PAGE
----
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SEARCH FOR NEW CIA CHIEF BEGINS

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President Clinton is opening a search for a new CIA chief to polish the spy agency's image in the aftermath of nearly a decade of treachery by Russian mole Aldrich Ames.

James Woolsey, 53, resigned Wednesday after two tumultuous years as CIA director during which he was dogged by the Ames affair, congressional criticism of the agency's bloated budget and post-Cold War restructuring.Woolsey cited personal and family considerations, and the White House insisted he was not forced from office.

Deputy Defense Secretary John Deutch, the No. 2 official at the Pentagon, was said to be high on the list of possible successors. White House officials said, however, it was too early to speculate on front-runners.

Deutch, 56, has a reputation as a demanding taskmaster and a shrewd political and strategic adviser to the White House. He has been at the center of many of the administration's most sensitive decisions on the use of military force, particularly the operation in Haiti.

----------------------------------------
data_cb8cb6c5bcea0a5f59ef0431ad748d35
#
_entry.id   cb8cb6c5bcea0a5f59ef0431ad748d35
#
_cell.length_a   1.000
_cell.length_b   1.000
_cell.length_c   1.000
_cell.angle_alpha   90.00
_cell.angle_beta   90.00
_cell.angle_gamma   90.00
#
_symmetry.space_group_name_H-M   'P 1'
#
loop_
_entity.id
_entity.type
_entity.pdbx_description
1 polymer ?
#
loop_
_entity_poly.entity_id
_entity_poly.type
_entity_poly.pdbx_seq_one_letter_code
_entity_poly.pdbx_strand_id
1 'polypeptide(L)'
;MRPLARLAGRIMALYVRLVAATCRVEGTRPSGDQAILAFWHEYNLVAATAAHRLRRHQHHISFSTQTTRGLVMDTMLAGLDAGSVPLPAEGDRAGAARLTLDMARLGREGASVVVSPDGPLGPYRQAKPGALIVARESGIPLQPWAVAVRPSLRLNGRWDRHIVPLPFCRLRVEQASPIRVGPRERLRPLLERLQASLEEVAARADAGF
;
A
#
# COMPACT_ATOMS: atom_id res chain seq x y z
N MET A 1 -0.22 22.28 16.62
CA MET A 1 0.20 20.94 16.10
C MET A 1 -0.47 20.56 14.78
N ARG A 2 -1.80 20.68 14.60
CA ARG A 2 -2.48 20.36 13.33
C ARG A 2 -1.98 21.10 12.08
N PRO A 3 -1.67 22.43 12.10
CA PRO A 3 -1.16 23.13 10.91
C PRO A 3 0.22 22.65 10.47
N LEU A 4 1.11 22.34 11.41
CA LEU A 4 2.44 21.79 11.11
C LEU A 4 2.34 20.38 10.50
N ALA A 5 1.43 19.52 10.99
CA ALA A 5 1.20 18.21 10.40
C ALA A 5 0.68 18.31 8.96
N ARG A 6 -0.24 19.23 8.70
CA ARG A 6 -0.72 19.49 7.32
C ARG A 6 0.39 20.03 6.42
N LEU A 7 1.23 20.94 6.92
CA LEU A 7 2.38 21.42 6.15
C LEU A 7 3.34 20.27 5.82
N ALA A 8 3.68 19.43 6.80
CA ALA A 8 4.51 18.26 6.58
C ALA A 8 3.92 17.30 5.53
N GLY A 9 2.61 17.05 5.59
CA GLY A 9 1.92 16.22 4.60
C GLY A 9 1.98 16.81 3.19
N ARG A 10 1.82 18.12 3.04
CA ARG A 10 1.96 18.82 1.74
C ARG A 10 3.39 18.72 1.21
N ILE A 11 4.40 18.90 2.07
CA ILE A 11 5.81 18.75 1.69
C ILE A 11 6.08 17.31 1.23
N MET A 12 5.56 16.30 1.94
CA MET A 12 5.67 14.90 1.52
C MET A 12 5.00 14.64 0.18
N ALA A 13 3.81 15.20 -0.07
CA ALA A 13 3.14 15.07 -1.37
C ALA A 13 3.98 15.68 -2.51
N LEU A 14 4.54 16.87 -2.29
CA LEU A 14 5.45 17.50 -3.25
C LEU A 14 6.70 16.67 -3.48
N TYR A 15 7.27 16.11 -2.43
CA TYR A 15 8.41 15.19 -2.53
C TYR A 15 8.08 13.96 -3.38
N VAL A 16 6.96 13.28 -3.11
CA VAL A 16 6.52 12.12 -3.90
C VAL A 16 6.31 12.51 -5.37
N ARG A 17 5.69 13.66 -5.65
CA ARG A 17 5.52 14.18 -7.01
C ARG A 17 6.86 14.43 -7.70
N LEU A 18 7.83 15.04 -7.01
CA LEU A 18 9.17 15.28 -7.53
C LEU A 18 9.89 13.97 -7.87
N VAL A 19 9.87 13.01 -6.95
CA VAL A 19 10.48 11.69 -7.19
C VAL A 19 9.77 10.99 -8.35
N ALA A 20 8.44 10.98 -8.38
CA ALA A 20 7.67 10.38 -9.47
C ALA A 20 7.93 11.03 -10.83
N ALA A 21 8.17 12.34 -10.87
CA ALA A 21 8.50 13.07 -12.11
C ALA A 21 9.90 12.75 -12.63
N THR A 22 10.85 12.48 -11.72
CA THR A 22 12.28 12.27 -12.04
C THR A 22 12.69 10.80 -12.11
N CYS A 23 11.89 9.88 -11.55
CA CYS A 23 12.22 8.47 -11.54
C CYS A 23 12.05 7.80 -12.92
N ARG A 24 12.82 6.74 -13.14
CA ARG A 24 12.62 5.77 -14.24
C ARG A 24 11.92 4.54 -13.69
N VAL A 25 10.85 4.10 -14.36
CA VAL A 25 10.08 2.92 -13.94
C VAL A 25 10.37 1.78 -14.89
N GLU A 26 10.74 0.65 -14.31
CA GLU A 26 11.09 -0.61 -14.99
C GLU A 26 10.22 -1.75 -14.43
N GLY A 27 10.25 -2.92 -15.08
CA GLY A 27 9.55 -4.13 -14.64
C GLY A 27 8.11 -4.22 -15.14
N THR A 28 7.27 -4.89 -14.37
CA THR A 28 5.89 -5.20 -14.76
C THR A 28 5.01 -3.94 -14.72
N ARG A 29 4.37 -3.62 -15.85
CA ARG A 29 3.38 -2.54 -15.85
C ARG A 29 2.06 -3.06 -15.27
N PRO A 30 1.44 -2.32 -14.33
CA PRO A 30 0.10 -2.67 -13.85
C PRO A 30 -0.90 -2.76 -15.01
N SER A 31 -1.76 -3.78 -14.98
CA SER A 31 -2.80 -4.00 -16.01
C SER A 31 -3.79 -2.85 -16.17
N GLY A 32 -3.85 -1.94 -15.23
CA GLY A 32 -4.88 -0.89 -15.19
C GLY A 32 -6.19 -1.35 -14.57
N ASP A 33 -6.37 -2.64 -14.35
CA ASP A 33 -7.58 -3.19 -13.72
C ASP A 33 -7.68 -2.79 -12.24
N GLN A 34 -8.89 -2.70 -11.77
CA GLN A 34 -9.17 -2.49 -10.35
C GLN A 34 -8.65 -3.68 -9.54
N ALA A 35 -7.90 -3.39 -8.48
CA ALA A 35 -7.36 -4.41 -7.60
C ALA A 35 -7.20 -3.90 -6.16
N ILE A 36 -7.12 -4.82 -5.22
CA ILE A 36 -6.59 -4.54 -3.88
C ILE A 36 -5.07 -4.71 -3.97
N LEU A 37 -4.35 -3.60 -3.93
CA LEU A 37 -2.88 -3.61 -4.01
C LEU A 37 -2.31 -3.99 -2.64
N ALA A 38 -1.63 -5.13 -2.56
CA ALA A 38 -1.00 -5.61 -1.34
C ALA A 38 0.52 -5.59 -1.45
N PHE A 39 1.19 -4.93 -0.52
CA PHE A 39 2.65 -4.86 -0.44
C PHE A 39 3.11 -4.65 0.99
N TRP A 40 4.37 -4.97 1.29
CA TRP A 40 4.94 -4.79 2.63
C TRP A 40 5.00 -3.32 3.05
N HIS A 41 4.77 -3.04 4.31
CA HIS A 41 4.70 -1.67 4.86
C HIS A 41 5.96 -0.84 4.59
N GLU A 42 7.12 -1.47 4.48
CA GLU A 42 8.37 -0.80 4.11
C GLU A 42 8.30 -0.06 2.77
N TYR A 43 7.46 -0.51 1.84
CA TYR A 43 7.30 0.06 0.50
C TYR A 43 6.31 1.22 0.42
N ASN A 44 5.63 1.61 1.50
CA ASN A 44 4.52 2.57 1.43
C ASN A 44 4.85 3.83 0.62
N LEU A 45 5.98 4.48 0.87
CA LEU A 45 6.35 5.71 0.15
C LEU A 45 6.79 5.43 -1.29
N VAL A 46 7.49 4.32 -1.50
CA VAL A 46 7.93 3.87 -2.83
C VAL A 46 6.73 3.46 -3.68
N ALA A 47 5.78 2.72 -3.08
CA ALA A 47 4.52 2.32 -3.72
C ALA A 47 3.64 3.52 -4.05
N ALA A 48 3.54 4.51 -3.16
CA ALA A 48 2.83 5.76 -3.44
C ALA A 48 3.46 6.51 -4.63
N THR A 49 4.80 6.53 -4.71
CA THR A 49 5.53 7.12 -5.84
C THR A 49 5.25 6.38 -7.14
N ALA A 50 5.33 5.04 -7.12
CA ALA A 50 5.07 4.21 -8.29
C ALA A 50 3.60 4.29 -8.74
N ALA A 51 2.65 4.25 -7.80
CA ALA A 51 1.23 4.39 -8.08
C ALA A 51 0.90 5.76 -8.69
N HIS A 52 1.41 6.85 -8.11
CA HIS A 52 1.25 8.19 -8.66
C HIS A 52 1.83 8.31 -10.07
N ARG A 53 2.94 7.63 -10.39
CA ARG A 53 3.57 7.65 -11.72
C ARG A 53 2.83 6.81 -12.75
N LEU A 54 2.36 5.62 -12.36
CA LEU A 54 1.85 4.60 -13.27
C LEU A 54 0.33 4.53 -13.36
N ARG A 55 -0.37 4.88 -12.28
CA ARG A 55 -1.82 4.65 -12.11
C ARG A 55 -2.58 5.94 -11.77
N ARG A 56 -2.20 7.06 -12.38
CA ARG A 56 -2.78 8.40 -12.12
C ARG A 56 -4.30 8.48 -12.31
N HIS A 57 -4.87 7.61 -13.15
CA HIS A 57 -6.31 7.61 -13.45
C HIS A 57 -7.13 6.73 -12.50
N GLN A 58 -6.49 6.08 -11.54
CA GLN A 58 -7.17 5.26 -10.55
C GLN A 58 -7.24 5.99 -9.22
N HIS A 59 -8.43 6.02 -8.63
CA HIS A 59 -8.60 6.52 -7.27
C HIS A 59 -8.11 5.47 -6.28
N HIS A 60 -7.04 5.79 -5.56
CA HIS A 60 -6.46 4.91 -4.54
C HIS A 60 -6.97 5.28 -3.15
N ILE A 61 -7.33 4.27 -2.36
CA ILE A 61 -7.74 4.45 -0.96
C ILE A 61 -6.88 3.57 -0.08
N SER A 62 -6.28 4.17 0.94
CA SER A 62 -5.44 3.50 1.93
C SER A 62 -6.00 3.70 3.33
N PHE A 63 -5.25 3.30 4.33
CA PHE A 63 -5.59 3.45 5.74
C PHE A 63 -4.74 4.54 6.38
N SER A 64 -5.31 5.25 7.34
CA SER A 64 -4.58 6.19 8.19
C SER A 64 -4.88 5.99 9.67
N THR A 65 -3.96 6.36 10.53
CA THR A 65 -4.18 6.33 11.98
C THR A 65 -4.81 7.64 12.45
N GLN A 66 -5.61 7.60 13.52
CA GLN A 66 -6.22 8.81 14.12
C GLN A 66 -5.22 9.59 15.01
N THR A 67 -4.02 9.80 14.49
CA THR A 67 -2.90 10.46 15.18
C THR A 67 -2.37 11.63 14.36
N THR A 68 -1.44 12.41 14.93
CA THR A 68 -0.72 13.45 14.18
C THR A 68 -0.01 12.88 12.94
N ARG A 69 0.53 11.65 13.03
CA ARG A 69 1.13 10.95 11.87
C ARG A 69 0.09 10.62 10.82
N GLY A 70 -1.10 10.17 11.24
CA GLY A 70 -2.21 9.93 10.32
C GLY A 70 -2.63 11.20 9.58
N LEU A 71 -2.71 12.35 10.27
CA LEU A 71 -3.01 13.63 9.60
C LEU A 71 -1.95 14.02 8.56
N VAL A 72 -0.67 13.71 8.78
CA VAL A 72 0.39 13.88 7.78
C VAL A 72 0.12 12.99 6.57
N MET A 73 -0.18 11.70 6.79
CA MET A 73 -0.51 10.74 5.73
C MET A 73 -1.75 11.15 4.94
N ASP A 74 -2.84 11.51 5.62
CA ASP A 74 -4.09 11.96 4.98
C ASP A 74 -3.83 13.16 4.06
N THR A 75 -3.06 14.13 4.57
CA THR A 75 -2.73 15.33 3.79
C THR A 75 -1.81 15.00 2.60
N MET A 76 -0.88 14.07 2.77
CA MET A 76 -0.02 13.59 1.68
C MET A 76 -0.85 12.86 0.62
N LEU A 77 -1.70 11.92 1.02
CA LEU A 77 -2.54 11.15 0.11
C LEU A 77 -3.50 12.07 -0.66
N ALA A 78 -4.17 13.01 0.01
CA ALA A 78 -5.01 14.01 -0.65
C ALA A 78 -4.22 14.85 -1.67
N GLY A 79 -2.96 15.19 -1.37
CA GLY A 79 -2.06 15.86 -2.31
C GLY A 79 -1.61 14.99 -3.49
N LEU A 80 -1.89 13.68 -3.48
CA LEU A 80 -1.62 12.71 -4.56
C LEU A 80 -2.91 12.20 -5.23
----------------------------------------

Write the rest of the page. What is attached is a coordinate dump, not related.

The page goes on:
Haunting the selection process is the case of Ames, the 31-year CIA veteran sentenced to life imprisonment after confessing he served as a paid Russian agent for eight years, turning over secrets said to have caused Moscow to execute several key U.S. intelligence agents.

Sen. Dennis DeConcini, D-Ariz., the outgoing chairman of the Senate Intelligence Committee, had complained that Woolsey's actions in clearing the wreckage left by the Ames affair were weak and inadequate.

But he called Deutch "a very competent fellow" and said he would be an excellent choice to head the agency.

The White House officials said Clinton soon will begin to concentrate on his choice and said it is likely he hopes to conclude the search in the next few weeks. Woolsey agreed to stay through the end of January if necessary.

The Ames affair dealt Woolsey's agency a morale and public relations wallop as well as an intelligence setback.

Although most of the Ames spying took place before Woolsey assumed command of the CIA early in 1993, his decision not to severely punish the CIA officials for whom Ames worked stirred a storm on Capitol Hill.